1. Stop the “sinking ship” recruitment messages such as “volunteers desperately needed” or “what if no one answers the call.” Nobody wants to join a sinking ship!
  2. Your recruitment message should inspire people to want to serve or accept a challenge.
  3. Raise your standards. Coach Nick Saban once said that “mediocre people don’t like high achievers, and high achievers don’t like mediocre people.” If your organization has mediocre standards and reputation, then you will have a hard time recruiting high achievers, and those you do recruit will be hard to keep. This includes training standards, grooming standards, professional appearance, and behavior standards.
  4. Manage your department’s reputation. Get active on social media. Share your department’s story and market your brand. Tell your story straight forward and honestly, but avoid coming across as “the sinking ship,” “the poor pitiful victim,” or the “we are special so please thank us for our service” department. Show your members in action, and include captions educating the public on what it is you are doing in a photo. Write your posts in the form of a press release and DO NOT run your department page like it is a personal page. Stay away from political or controversial posts and sharing posts of that nature. Focus on your department, what you are doing for your community, and what new members can do for the community.


  1. Deliver on what you said or implied in recruiting. If you paint a picture of a high achieving organization but you deliver mediocre standards, your high achievers will leave.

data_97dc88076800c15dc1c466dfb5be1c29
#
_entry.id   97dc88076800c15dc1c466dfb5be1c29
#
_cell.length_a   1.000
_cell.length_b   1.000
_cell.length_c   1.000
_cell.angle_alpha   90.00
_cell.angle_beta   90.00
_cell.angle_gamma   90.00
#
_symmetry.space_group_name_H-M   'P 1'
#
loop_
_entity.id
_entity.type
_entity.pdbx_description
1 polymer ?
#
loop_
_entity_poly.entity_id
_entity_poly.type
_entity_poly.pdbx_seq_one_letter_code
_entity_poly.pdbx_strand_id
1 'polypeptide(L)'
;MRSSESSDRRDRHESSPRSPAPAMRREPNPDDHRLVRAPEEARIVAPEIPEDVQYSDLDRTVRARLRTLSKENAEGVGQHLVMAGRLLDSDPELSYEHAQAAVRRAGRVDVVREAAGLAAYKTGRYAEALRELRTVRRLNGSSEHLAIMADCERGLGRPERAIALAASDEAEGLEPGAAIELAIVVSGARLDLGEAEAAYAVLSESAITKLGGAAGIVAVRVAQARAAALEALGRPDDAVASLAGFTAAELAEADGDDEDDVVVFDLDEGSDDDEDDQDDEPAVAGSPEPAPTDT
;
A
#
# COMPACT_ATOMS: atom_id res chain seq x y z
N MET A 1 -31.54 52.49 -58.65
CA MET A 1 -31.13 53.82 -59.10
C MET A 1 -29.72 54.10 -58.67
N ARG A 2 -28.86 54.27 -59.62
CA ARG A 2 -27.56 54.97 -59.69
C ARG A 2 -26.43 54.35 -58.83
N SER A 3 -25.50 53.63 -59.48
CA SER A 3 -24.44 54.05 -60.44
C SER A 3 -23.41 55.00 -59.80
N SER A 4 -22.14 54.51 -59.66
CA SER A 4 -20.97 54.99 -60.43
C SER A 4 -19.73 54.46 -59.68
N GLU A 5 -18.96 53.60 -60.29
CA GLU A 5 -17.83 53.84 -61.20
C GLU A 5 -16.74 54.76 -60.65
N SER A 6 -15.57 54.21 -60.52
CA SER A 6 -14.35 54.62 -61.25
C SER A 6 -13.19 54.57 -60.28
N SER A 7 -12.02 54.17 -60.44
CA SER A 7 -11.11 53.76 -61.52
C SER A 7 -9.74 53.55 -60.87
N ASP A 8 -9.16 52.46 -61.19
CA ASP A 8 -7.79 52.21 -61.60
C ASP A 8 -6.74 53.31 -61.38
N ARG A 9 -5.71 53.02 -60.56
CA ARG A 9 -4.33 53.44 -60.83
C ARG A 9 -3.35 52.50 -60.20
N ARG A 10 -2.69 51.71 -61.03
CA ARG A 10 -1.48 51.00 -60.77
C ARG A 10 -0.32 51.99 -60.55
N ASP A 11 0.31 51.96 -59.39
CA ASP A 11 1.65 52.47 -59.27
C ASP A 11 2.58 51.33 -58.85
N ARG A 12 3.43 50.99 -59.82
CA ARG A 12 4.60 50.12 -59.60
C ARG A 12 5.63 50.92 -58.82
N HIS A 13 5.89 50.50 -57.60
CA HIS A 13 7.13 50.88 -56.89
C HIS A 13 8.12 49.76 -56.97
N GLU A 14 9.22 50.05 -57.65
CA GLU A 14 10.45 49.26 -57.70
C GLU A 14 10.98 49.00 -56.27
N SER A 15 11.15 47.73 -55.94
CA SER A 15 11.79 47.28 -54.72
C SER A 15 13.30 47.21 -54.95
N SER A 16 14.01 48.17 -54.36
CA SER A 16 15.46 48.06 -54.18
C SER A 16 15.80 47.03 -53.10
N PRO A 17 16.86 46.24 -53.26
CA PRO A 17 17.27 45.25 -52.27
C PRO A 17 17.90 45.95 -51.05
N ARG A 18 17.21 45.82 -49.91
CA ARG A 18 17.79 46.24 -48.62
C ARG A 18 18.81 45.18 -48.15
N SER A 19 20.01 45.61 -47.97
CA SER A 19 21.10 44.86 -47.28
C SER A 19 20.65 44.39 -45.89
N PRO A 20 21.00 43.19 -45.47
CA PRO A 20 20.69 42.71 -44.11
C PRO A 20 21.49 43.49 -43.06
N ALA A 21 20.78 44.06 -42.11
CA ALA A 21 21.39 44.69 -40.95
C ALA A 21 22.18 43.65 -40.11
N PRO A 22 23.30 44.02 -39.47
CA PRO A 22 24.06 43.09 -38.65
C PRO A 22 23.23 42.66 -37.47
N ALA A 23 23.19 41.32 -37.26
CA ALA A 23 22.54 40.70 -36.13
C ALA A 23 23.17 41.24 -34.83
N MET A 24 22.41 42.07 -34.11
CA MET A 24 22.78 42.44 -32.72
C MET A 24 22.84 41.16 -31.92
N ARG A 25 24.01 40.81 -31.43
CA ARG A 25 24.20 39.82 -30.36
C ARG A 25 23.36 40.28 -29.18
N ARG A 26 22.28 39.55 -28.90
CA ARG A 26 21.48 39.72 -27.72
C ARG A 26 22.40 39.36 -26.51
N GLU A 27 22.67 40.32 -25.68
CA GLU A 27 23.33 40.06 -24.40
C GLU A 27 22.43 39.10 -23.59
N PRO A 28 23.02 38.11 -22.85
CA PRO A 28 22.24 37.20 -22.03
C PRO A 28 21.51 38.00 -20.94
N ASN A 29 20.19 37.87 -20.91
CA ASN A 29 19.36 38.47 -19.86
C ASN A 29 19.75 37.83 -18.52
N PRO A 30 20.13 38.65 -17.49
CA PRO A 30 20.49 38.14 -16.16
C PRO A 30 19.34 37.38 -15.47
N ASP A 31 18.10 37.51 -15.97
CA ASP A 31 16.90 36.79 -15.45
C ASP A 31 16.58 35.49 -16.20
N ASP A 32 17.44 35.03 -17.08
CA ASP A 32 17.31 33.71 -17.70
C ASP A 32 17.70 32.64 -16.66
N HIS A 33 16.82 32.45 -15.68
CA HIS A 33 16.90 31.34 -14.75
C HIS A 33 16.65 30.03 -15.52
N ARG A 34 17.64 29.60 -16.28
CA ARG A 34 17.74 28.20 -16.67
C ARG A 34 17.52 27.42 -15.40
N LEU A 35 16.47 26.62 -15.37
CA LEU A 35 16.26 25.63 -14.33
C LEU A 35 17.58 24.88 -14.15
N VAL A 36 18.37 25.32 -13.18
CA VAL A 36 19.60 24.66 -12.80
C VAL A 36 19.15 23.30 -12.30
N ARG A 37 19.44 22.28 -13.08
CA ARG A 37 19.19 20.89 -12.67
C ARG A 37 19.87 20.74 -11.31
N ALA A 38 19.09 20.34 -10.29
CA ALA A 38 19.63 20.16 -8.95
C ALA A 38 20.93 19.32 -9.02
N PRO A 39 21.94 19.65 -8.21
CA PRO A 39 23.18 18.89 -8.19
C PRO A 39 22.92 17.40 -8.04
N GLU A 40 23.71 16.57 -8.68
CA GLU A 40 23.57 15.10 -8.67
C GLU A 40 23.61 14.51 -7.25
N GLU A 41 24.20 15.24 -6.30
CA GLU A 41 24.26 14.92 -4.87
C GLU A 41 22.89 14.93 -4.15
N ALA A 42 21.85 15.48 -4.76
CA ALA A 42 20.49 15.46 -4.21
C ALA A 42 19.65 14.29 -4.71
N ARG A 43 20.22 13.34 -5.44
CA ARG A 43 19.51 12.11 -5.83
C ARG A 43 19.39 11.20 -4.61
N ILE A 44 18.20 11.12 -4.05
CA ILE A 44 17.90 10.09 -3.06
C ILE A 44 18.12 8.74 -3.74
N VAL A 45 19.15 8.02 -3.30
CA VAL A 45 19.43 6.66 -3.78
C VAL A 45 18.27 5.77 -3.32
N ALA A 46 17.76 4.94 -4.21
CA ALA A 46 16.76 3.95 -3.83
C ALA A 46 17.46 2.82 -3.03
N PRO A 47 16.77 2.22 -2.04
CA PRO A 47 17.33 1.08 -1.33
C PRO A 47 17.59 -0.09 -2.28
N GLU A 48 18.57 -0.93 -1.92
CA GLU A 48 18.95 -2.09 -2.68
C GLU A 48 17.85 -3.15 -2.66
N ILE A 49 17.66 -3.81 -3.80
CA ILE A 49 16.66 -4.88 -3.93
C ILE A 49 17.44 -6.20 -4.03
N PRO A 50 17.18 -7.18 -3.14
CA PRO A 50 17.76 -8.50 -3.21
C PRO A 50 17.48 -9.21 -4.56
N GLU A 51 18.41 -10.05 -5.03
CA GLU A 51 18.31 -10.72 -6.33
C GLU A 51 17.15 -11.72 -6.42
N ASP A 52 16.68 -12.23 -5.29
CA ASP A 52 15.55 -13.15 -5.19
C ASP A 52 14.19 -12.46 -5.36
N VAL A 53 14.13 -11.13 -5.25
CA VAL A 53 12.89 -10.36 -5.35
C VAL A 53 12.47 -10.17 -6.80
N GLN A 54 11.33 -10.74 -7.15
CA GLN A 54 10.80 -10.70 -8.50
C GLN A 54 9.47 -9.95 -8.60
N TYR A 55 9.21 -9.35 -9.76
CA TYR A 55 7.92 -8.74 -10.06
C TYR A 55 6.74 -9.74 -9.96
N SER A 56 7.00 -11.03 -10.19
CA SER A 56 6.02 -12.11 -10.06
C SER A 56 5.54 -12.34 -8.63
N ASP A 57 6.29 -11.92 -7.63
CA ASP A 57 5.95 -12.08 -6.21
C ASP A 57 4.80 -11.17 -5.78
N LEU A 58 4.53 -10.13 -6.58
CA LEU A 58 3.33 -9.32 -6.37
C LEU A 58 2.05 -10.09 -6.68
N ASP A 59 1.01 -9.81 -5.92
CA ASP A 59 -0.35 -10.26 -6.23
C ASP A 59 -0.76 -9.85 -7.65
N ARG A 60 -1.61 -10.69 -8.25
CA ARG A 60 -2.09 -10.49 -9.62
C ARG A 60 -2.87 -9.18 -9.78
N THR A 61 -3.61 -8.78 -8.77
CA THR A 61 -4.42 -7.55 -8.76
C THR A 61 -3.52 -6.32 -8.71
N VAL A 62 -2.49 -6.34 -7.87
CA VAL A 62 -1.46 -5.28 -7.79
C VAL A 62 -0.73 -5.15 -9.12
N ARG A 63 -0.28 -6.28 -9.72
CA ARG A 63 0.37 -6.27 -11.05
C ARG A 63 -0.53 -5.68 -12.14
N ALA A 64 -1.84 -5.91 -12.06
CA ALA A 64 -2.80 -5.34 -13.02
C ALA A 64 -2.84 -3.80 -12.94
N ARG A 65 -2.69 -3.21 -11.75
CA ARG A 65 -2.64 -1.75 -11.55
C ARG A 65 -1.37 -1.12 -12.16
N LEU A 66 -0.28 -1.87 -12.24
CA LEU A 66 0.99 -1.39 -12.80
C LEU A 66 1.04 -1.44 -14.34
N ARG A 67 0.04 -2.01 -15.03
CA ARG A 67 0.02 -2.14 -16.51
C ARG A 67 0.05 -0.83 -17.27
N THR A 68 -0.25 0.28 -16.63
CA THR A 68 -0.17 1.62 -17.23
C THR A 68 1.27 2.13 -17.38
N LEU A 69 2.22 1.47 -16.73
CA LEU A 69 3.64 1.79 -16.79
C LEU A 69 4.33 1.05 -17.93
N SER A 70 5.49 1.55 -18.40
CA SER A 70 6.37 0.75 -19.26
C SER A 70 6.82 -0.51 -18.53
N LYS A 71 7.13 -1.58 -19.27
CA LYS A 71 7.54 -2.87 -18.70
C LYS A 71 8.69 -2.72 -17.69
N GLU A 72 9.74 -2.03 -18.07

2. Treat your people with respect! You are asking folks to give up their free time, time with their families, etc. to do a job that can get them killed for a small stipend or no pay at all. They keep showing up because they want to be there, not because they have to be there. Don’t forget that. You can enforce high standards and still keep people motivated to show up. Create a family-friendly atmosphere in the firehouse. Let people know that their work and sacrifice is valued and appreciated.
  3. Raise your standards. If the volunteer fire service is to survive, the “good ole boy social club” model has got to go. While the public doesn’t get on the phone to 911 and say “send me the paid or volunteer fire department,” they expect whoever shows up in the big red truck to handle their problem to be proficient and professional. The mantra of “We are just volunteers” has got to go! If you want to retain high achievers, you must develop and maintain professional standards.
  4. Empower your people! This doesn’t mean turn the rookie loose with the chief’s buggy on day one to run command. This means to grow your people, train your people, mentor your people, and then let them do what you have trained them to do! Prepare for the future. Build a succession plan. SHARE knowledge and power.
  5. Change is best received with buy-in from the bottom up rather than forced from the top down. Understand leadership capital and how much you have to spend when it comes to change. You won’t be able to fix everything overnight.

Anything else you’d like to share?
One of the hardest things to do as a leader is to look inward at our organization, and especially ourselves, and find fault. To progress and move forward, this is exactly what we must do if we expect to see the volunteer fire service survive the foreseeable future.

Our department historically has averaged 15 members on the roster. It has fluctuated up and down a few times but for 33 years that has been the average. Today we are sitting at 21. When compared to 2012 when we only had 11, we have seen a remarkable turnaround that started in 2013 with raising our training standards and taking an active role in managing our reputation. We still have plenty of areas to improve, but we take it one day at a time and strive each day to better than we were the day before.

Find resources to help with volunteer recruitment from the Make Me A Firefighter campaign department portal. View more department profiles here.